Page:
The plan also includes two 500-plus square foot rooms for toddler daycare, and a 950 square-foot room for preschooling. The rest of the building plan is filled out by a 693-square-foot “community center,” space for infant care, a kitchen, storage space, offices and 10 bathrooms.

Project engineer John Turner and Erin Lambert, director of Wilcox and Barton Inc.’s civil engineering practice led the design for the new facility while working with the city manager and planning board.

Lambert’s plan for the land outside the building would include 3,500 square feet for a new playground and would add a significant amount of parking along Dolphin Street, and on the site itself.

“We’re putting in a little more pavement on site than we initially thought but that’s because we wanted to make sure we had a dedicated place for the parents to do the drop-off and then still make sure there was adequate parking for staff,” she said.

Emond said that the project would be around a $4 million investment. Nearly $2 million has been raised for the project to date, the majority coming from major donations, including one for $1 million, which was the largest in the organization’s history. To further fund the project, the city of Concord would apply for a block grant for $500,000, and the Boys and Girls Club would apply for tax credits to sell to various businesses.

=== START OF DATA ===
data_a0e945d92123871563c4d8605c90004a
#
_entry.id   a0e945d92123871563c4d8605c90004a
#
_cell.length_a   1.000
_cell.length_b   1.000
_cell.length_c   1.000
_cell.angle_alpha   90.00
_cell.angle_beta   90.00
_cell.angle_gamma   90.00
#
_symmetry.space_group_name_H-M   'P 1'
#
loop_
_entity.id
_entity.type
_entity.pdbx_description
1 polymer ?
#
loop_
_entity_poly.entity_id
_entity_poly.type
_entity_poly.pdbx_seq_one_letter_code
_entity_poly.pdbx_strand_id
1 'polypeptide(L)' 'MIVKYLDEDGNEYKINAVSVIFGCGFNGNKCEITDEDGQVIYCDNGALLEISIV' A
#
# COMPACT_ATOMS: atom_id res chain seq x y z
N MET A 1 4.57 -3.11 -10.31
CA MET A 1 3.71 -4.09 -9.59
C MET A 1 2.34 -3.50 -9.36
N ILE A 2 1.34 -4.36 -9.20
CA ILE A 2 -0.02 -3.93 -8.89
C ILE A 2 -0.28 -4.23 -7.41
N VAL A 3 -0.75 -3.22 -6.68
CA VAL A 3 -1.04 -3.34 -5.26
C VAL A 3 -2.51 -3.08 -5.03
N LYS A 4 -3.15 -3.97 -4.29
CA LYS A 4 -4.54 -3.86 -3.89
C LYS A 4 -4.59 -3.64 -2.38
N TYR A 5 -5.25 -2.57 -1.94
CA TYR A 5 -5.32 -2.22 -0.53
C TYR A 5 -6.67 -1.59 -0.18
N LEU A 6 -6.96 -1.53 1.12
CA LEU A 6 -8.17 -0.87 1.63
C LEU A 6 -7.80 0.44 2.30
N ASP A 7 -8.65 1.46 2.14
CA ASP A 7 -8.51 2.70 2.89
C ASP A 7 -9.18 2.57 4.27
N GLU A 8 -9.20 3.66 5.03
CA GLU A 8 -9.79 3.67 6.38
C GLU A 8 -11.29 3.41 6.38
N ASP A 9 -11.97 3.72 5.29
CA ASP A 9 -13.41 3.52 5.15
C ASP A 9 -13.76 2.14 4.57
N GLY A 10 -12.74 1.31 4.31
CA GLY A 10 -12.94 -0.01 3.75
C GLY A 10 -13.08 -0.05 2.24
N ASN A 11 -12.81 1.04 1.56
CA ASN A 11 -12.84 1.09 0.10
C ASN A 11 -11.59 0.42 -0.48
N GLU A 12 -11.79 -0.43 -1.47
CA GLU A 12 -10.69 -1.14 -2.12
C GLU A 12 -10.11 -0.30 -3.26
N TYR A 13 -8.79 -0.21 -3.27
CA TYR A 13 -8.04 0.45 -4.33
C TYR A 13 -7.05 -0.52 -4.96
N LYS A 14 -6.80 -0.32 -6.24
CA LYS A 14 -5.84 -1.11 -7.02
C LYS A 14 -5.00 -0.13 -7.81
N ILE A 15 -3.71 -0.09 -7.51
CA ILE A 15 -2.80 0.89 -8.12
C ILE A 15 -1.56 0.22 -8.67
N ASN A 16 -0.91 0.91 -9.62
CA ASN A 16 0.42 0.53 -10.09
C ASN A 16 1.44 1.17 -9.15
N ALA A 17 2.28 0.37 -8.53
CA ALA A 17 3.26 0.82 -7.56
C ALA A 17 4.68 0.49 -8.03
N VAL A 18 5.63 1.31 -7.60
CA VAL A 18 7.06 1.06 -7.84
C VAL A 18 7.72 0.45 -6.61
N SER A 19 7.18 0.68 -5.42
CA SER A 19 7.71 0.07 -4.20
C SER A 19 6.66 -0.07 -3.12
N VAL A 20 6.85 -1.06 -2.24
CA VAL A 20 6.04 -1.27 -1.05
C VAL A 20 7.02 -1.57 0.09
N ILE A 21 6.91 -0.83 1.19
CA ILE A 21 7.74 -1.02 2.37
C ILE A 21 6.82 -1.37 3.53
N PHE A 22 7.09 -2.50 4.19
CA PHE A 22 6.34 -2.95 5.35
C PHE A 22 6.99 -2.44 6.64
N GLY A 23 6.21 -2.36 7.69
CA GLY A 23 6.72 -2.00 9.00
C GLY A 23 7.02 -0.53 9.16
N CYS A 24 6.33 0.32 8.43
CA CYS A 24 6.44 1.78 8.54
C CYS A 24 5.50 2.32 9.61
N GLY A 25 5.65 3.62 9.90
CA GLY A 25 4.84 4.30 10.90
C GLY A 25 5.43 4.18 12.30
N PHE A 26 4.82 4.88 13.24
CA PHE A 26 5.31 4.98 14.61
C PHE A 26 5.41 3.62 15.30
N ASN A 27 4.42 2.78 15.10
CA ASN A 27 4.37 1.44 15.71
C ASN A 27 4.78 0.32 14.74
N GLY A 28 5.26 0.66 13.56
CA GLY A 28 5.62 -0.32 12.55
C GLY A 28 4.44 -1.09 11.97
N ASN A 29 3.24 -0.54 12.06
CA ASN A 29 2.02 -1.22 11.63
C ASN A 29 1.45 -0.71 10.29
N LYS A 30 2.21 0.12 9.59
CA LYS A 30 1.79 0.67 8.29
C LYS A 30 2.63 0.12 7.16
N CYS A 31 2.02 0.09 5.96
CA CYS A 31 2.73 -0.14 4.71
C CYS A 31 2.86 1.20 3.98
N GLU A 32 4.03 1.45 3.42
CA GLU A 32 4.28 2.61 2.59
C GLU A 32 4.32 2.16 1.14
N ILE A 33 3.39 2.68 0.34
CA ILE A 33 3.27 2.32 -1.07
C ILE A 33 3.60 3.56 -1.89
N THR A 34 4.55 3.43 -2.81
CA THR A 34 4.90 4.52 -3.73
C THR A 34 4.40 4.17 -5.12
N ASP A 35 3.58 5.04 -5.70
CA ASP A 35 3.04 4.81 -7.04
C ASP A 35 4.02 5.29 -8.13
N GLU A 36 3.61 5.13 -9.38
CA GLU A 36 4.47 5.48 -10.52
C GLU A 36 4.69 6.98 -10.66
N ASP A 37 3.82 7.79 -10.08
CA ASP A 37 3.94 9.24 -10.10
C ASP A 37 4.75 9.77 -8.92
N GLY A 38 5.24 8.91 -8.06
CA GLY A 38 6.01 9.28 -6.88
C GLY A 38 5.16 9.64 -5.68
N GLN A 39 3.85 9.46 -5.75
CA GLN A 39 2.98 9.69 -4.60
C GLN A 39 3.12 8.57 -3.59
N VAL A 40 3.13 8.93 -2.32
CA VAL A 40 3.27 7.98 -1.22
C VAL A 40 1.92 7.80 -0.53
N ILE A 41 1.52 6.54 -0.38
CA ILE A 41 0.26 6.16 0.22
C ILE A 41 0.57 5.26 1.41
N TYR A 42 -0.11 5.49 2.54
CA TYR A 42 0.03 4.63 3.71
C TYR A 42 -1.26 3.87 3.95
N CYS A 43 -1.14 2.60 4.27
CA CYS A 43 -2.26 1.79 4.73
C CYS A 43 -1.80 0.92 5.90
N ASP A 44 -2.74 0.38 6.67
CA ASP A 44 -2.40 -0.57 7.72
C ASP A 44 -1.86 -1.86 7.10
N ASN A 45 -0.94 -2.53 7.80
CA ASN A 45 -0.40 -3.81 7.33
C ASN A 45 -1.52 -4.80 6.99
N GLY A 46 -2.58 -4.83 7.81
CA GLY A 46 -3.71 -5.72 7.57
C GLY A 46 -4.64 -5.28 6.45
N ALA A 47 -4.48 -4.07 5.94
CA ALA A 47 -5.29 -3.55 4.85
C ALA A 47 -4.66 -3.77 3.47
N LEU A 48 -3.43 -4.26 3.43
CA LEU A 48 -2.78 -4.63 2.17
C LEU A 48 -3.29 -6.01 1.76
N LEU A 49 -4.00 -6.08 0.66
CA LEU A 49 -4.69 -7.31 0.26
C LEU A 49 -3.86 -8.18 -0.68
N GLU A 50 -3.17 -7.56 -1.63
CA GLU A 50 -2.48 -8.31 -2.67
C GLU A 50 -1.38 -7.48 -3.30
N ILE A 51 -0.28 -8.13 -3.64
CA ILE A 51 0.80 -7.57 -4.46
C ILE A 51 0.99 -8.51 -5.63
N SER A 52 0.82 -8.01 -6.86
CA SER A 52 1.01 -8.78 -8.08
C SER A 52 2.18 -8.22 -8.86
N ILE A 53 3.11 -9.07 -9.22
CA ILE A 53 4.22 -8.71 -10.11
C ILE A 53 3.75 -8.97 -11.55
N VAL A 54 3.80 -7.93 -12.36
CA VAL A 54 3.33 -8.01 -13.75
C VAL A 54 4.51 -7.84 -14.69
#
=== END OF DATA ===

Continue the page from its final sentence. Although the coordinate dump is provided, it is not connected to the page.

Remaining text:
Both Emond and Furlong are eager to get the construction process going, which could begin as early as the fall.

“If we get 75% of the way there with the funding, we could start in the fall ... more than likely you’re talking to spring 2023,” Emond said.

The center has adapted to the needs of the community over its lifetime, hosting events from school dances to summer camps. Emond said the array of uses would continue in the new location.

“In a lot of ways is going to be very similar,” Emond said. “It’s just a new building ... this actually gives us slightly more space for the kids, and we can accommodate more.”

Neighbors of the center brought up minor frustrations with the parking, as they want a larger grassy area for kids to play. Employees also noted the need for more bathroom space in the concept, as there are national regulations that require one bathroom per 10 toddlers and preschoolers.

Lambert and Turner will continue to meet with the rest of the project team to refine the project’s plan before eventual construction in the coming months.